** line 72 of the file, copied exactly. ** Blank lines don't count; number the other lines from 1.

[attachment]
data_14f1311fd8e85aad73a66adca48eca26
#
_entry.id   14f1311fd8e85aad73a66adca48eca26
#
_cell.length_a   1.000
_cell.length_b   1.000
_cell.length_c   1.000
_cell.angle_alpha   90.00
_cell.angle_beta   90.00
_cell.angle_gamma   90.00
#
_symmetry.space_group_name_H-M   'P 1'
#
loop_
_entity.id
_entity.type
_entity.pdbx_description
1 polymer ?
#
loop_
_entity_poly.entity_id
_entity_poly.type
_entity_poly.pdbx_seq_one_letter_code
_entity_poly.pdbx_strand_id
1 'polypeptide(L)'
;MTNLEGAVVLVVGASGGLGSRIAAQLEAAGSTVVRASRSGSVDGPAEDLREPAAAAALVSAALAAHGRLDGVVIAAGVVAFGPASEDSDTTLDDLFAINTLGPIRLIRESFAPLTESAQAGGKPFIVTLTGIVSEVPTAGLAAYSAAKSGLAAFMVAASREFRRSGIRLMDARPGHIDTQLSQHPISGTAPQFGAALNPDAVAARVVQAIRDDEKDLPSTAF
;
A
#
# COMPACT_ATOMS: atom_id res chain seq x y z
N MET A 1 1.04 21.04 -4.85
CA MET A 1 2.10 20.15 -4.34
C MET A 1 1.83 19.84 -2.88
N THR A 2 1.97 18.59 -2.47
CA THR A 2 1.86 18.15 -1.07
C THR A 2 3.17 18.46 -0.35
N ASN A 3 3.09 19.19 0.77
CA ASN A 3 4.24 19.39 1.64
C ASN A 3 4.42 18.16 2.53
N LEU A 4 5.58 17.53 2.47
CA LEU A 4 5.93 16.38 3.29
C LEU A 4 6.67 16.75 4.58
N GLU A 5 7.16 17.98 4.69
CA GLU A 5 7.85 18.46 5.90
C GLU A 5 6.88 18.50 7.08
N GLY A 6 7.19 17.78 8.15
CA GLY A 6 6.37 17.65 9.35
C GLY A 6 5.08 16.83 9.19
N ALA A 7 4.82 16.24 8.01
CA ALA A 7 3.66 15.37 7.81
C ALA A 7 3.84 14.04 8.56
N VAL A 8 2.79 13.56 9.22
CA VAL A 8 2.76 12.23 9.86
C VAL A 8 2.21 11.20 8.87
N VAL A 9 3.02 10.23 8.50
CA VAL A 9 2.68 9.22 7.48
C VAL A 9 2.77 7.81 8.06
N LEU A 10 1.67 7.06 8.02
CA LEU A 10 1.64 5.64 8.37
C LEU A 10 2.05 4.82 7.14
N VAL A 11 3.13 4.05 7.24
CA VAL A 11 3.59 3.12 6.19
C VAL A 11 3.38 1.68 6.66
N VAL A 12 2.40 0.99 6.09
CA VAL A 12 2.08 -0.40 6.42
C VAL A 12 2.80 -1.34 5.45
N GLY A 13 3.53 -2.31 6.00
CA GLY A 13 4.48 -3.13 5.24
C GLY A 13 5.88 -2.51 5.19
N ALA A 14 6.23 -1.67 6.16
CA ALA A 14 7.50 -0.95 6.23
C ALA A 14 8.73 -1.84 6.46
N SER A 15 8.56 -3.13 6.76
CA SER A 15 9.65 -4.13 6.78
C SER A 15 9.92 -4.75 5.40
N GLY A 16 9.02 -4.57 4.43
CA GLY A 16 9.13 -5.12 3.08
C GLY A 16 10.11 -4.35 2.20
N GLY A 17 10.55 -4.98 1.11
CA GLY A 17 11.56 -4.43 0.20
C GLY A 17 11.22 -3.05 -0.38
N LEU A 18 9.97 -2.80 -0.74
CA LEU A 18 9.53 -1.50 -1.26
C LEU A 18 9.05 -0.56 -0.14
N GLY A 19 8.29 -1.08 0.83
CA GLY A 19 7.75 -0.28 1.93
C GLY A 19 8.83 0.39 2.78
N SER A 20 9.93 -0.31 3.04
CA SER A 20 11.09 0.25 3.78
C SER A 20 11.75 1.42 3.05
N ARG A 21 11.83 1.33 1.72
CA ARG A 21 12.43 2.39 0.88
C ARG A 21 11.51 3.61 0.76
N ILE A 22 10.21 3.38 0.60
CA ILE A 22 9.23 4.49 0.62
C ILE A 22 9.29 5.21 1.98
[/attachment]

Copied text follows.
C ALA A 14 8.73 -1.84 6.46